CONARC Training Workshop, Fort Gordon, Georgia, 5-7 October 1971. Volume IV. Individualized Instruction Specialty Workshop.
CONTINENTAL ARMY COMMAND FORT MONROE VA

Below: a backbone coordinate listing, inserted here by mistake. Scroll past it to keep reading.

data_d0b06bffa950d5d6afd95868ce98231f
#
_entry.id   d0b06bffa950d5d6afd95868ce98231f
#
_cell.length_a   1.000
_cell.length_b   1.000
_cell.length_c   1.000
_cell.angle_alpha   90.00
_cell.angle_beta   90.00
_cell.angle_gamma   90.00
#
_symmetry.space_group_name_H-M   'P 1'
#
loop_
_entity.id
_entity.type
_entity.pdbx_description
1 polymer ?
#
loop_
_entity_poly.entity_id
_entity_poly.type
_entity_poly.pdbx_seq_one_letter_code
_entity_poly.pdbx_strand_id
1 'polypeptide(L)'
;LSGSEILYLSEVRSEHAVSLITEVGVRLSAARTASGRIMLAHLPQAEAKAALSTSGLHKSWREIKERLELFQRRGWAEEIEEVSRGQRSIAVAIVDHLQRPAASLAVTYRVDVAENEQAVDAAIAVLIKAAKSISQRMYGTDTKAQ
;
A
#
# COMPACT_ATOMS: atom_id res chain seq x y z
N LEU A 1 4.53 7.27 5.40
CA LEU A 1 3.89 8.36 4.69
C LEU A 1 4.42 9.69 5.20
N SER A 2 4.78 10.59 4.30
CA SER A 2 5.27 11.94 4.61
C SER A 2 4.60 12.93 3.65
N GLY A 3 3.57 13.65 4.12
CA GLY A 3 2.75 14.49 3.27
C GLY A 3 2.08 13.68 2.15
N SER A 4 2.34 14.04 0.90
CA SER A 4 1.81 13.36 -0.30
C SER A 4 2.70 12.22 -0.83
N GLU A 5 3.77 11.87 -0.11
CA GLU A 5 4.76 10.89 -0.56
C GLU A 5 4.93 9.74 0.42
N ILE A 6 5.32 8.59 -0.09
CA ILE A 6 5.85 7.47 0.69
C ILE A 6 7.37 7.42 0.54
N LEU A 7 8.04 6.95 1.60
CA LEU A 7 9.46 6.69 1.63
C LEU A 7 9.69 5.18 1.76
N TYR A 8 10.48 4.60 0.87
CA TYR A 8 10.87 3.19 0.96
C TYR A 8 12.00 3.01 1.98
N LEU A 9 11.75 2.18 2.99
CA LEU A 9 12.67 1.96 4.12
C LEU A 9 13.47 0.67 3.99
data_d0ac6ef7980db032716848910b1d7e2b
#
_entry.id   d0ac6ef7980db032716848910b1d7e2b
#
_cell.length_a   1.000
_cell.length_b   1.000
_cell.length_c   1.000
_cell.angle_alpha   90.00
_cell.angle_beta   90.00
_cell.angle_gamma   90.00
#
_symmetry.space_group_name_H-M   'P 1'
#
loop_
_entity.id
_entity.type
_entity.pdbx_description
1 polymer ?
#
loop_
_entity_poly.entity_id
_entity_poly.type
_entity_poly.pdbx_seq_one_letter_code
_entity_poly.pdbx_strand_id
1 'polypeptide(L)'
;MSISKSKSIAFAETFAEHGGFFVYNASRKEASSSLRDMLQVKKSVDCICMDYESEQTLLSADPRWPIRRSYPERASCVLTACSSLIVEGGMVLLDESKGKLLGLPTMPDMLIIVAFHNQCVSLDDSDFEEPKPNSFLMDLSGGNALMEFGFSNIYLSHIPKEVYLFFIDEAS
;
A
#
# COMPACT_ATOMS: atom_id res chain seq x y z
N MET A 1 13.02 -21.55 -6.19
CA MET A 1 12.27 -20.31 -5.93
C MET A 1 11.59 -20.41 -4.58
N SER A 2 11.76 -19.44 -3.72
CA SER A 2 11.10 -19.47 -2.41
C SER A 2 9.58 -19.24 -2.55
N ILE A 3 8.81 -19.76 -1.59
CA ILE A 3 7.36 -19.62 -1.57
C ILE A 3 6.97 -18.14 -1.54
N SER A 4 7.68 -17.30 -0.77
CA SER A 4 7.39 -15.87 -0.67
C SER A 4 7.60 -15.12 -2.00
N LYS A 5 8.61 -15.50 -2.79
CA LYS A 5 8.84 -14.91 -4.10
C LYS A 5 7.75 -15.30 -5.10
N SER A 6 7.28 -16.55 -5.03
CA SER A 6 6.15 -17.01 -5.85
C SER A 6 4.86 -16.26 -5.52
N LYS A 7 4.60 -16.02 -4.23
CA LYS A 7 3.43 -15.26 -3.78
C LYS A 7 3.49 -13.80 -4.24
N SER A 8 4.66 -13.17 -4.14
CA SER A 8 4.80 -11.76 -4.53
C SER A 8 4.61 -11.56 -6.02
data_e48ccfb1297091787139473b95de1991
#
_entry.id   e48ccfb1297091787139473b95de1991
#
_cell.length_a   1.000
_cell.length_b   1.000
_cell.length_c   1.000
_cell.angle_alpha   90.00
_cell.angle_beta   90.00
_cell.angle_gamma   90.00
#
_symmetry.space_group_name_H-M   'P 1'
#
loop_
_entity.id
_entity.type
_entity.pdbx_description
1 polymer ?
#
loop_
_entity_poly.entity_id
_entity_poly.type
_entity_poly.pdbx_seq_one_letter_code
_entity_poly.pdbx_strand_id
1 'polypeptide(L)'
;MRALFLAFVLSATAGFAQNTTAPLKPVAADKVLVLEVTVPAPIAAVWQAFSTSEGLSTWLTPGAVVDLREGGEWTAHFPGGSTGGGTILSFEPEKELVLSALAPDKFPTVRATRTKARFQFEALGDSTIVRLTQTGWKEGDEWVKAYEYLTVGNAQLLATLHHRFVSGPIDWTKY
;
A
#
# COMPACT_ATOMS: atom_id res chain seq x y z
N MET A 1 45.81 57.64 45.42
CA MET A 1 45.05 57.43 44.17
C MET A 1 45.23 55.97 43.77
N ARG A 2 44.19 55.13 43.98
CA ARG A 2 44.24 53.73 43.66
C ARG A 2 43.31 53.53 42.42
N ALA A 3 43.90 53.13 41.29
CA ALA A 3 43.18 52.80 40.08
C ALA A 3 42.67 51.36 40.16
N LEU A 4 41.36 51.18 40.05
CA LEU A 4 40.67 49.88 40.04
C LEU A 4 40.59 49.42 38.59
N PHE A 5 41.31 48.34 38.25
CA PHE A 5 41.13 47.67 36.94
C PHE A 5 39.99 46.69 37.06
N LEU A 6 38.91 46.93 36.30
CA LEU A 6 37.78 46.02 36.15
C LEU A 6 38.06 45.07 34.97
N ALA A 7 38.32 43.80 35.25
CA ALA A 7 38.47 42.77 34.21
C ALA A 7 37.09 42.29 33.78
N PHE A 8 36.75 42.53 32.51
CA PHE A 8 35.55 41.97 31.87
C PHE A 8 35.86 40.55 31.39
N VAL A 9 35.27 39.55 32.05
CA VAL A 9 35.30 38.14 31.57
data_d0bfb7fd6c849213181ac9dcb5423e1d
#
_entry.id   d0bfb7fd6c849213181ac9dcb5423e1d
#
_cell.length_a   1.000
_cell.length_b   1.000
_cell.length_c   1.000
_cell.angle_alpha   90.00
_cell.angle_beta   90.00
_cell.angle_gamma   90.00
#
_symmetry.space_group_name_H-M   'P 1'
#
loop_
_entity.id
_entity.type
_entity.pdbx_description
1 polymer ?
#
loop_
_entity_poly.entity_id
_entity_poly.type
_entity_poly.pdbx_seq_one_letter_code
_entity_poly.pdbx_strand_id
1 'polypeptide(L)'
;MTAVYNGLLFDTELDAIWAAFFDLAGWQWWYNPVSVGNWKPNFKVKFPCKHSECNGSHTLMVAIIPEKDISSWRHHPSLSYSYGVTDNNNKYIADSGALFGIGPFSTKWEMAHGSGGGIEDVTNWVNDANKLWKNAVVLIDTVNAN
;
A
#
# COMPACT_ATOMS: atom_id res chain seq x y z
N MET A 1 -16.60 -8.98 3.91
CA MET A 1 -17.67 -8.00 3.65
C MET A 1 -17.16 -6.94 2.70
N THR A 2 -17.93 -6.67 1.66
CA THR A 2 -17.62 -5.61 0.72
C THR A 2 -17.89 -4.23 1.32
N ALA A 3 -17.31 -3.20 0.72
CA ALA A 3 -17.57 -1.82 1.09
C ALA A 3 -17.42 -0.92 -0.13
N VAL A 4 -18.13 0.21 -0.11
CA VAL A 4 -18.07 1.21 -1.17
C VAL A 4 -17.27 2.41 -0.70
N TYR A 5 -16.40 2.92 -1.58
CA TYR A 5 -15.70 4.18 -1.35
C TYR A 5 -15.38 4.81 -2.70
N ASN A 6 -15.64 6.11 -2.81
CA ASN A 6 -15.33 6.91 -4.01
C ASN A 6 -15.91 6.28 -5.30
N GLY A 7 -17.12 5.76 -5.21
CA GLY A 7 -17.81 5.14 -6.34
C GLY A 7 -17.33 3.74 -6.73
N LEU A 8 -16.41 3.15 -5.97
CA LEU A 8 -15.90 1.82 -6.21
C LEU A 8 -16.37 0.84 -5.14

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The recent renewal of interest in individualized instruction has led to the proponents of certain techniques claiming that they were individualized whereas other techniques were not. First, there is Rate Individualization. Here the student progresses at his own rate, moving as fast or as slow as he would like, or be motivated to go. An example is the linear program form of programmed instruction, or learning to play a musical instrument with a private teacher. The next form is Remedial Individualization. In this form, the student studies and then is tested. If he does not pass, he repeats or is given additional remedial material. This is illustrated by the scrambled book form of programmed instruction. It is also widely used in the service schools, where it is called recycling. In Proficiency Individualization, we provide the student with differing learning tasks depending on his level of proficiency at the start of instruction. If the student already possesses some knowledge or skills, and can demonstrate them, we do not require him to relearn them. Objective Individualization permits the student either to choose or to be assigned to different objectives. Elective systems are examples of this type of individualization. Finally, we have Method Individualization. Here, different students may learn by methods which are most appropriate. We can see that there are a variety of forms individualization can take. However, none are likely to be successful unless embodied in an instructional system. Author
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